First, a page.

A combination of procedural wrangling and cross-party cooperation are allowing landmark child welfare legislation to get special treatment as it makes its way through the N.B. legislature.
According to the house leaders of all three parties, an agreement has been reached to call witnesses to speak to the propoed Child and Youth Welfare Act next week.
Normally, that would mean referring the bill to the standing committee on law amendments, which would schedule public hearings. But it would also delay its passage. All three parties have agreed to temporarily change the scope of the standing committee on economic policy in order to allow for witnesses to give testimony next week.
“They don’t normally call witnesses, but through unanimous consent we have the ability to do anything,” said Liberal house leader Guy Arsenault.
In an analysis of the new child welfare legislation child and youth advocate Kelly Lamrock said the bill was a solid first draft but would benefit from additional consultation with subject matter experts. The Liberals have been intent on sending the bill to law amendments to do just that, but social development minister Bruce Fitch said the government didn’t want to see the bill delayed.
A motion will be presented in the coming days to allow the change, which will result in witnesses appearing before the committee on Thursday, before the committee returns to its more traditional format, when the minister who tables the bill appears with department staff to answer MLA questions.
“We’re working with the opposition to ensure they’re performing their function, and we’re performing ours, in the most efficient way possible that works in the best interest of New Brunswickers. That’s what this is all about,” said government house leader Glen Savoie.
But another procedural motion will limit how much time the opposition has to ask questions about the child welfare legislation and several other important bills. On Thursday the government introduced a time allocation motion, limiting debate on bills before the legislature to 50 hours retroactive to May 10, in order to ensure all government bills are passed and ready for royal assent by June 10.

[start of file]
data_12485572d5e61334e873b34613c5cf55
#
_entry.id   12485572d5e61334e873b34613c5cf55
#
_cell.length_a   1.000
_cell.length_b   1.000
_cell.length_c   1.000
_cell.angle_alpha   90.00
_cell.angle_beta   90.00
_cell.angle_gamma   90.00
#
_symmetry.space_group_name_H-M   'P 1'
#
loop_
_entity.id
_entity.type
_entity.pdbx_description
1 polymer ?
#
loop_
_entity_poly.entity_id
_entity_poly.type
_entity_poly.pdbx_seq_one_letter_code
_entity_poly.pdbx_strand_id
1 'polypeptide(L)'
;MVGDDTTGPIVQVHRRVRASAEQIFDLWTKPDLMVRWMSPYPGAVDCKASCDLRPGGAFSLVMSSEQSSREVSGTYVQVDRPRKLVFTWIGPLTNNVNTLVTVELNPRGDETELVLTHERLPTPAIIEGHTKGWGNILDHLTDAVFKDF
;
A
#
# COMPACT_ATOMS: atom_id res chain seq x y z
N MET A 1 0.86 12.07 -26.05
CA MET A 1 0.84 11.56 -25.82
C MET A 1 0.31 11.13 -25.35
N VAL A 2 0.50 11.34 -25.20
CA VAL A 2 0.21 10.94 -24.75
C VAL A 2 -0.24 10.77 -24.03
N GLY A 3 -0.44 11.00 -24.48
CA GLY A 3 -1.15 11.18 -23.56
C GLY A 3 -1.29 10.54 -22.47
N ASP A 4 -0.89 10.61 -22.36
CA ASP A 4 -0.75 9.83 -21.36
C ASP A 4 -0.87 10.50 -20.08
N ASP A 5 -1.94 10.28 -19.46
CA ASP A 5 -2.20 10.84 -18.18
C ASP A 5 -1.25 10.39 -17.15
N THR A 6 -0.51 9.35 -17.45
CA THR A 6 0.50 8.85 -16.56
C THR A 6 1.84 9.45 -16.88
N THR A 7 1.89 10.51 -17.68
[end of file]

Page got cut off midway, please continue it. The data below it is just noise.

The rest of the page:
That includes committee time, meaning witness testimony on the Child and Youth Welfare Act will count toward that tally. Savoie estimated that as of Thursday afternoon there was about 29 hours of debate remaining.
The motion led to cries of protest from the Liberals, but Savoie pointed out that the former Liberal government was no stranger to using such motions in order to keep debate on schedule.
“This is just simply a legislative tool that I’ve put in place to make sure, with all things being equal, government business gets done in the timeframe that’s allocated,” Savoie said.
That’s of little comfort to his Liberal counterpart.
“I wasn’t here when it was done,” Arseneault said. “But we don’t live in the past. At one time women weren’t allowed to vote. Do we live in the past? No.”
Opposition parties say careful consideration of each piece of legislation is needed and that limiting debate has consequences beyond allowing MLAs to have their say. Green party house leader Kevin Arseneau argues that the move to limit debate shows premier Blaine Higgs’ impatience with the legislative process.
“I never like to see those kind of motions. I mean there’s been 30 bills introduced in the last five weeks that we’ve been here,” he said. “It’s no secret that the premier doesn’t like sitting through question periods. He sees it as a waste of time … he’d rather be CEO of something (other than) a democratic institution.”
“There’s no stalling here, we’re just having an honest debate,” he said. “And if those bills were so important, why did they take so long to introduce them.”